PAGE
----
Account for 25-40% of acute ischemic strokes.
Cryptogenic strokes occur in patients who are younger than those with identifiable causes of ischemic stroke.
Cryptogenic strokes are less severe, less disabling, and less likely to occur than other ischemic strokes.
The two most frequently causes of cryptogenic stroke are silent atrial fibrillation , and paradoxical embolism.
Most cryptogenic strokes are considered to be embolic and of undetermined source.
Cryptogenic stroke refers to stroke of unknown etiology and accounts for approximately 15–40% of all ischemic strokes.
Patent foramen ovales present in 35-45% of patients with cryptogenic stroke, compared with 25% in the general population.
An ischemic stroke without evidence of cardiac or cerebrovascular disease, and occurs in approximately 200,000 cases per year.
From 70-90,000 of cryptogenic strokes occur from a patent foramen ovale.
The diagnosis traditionally based on the exclusion of other well-established causes of stroke.
Evaluation requires brain imaging, with computed tomography (CT) or magnetic resonance imaging (MRI), neurovascular imaging with CT angiography (CTA), MR angiography (MRA) or cervical carotid duplex and transcranial Doppler, cardiac evaluation with echocardiography, and, in select patients, rapid plasmin reagin (RPR), erythrocyte sedimentation rate (ESR), hypercoagulable testing, genetic analysis, or other tests for atypical causes.
New defined term, embolic strokes of undetermined source (ESUS), defines cryptogenic stroke based on established criteria, rather than due to the lack of an explanation.
Diagnostic criteria for ESUS include brain CT or MRI to demonstrate non-lacunar stroke, extracranial and intracranial imaging to exclude ≥50% proximal stenosis, and electrocardiography, echocardiography, and cardiac rhythm monitoring for ≥24 hours to exclude cardioembolic source.
The ESUS definition remains heterogeneous and includes cardiac abnormalities of uncertain risk such as covert paroxysmal atrial fibrillation [AF], mitral annular calcification, aortic valve disease, or atrial pathology, arteriogenic embolism, paradoxical embolism from patent foramen ovale or pulmonary arteriovenous malformation, and unknown prothrombotic disorders.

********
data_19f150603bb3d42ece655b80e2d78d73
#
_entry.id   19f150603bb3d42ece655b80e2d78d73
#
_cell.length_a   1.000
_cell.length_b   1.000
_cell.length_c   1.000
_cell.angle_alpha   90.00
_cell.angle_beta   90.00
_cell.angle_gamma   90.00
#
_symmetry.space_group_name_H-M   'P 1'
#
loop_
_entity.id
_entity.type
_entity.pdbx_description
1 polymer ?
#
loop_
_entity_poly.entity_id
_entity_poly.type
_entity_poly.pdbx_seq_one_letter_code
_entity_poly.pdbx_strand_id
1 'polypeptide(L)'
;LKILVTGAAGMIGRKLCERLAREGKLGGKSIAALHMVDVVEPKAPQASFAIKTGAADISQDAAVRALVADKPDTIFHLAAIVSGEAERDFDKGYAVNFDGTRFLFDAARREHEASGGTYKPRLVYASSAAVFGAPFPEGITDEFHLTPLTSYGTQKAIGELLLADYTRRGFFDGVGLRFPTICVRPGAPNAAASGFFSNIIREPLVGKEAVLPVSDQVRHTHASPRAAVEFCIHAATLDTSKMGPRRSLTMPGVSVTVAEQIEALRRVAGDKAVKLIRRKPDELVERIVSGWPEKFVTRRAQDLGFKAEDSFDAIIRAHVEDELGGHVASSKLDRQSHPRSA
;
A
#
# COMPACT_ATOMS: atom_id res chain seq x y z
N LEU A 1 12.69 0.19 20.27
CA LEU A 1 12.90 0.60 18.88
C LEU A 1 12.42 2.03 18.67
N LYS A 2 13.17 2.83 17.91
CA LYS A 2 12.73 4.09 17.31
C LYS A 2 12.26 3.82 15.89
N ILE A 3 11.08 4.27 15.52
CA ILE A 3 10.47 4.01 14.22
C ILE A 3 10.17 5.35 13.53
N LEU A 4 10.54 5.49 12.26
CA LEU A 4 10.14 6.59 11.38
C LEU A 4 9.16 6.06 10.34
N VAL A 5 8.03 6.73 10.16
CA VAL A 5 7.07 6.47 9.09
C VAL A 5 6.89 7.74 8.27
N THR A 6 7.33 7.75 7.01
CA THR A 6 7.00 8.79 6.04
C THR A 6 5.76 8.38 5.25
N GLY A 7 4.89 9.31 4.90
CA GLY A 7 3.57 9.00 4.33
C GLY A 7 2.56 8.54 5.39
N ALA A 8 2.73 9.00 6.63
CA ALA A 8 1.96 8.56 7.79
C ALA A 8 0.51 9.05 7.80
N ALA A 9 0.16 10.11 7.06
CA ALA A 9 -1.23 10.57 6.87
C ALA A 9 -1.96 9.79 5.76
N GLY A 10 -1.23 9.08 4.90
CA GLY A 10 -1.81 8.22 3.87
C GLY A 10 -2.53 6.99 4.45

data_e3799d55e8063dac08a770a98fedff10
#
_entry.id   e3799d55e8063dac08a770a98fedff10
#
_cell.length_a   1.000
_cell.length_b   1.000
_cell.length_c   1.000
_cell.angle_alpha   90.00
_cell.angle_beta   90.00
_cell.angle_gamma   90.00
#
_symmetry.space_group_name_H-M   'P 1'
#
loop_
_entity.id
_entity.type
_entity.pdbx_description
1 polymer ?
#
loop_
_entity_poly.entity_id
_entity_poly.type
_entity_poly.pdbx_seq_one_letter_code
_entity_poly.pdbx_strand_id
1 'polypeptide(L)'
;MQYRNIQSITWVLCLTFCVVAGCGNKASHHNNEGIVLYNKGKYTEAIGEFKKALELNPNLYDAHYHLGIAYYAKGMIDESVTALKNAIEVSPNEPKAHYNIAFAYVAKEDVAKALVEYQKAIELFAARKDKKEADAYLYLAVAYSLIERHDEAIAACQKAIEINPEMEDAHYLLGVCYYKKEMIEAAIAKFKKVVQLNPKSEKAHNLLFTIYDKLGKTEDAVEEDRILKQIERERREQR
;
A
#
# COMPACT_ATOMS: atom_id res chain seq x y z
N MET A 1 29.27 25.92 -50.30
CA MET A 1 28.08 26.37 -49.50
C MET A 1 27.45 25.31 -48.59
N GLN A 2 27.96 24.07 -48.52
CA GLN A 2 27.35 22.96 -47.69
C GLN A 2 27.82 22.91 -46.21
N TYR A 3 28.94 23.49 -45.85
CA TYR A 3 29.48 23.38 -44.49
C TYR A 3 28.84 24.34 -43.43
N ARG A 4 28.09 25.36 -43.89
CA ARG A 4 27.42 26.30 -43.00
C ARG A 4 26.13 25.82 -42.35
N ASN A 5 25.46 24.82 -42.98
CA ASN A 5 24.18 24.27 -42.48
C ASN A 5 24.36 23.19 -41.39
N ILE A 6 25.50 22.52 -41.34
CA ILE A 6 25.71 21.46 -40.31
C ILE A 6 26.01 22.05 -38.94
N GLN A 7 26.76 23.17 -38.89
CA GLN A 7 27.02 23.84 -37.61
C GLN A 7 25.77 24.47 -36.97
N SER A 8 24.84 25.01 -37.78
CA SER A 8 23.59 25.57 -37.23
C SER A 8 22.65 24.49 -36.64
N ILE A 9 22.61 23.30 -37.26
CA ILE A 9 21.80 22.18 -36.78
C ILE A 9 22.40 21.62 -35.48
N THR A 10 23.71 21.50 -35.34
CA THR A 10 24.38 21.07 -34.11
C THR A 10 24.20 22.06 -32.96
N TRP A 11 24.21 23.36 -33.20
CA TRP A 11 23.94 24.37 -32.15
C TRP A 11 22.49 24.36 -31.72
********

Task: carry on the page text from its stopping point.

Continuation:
The risk of recurrent stroke on patients with ESUS mostly treated with antiplatelet drugs ranges from 2.3-6.8% per year with the average of 4.5% per year.
Acutely elevated levels of BNP in patients with cryptogenic stroke may harbor an underlying or occult cardioembolic mechanism.
Acutely elevated D-dimer levels after a stroke may implicate a hypercoagulable state secondary to an occult malignancy.
Cancer is associated with a higher prevalence of unidentified strokes as well as higher levels of D-dimer.
The major challenge in managing cryptogenic stroke is secondary stroke prevention, specifically in choosing antithrombotic therapy.
There are currently no well-founded guidelines for optimal long-term anticoagulant treatment for cryptogenic strokes.
Antiplatelet agents are preferred for noncardioembolic ischemic strokes.
There is growing evidence that cryptogenic stroke patients may benefit from anticoagulation.
Oral anticoagulants are no more effective than aspirin and preventing recurrent stroke after a presumed embolic stroke from an undetermined source.
In patients with the recent cryptogenic embolic stroke, dabigatran was not superior to aspirin and preventing recurrent stroke (RE-SPECT ESUS Investigators).
The use of an implantable cardiac monitor increases the rate of AF detection significantly compared to standard monitoring at 6 months (8.9% vs. 1.4%.
The use of a 30-day loop recorder increases the yield of AF detection in patients diagnosed with cryptogenic stroke (16.1% vs. 3.2%.
The detection of occult AF in cryptogenic stroke may warrant treatment with anticoagulation.
Presently a prospective study assessing whether anticoagulation reduces risk of stroke and systemic embolism in patients with device-detected subclinical AF.
AF is a risk factor or marker for other comorbidities that increase the risk of stroke, rather than the sole or primary etiology.
Turakhia et al. reported an episode of AF that was at least 5.5 hours in a day increased the short-term risk of stroke by 4- to 5-fold in the 5 to 10 days after the AF event and decreased over time.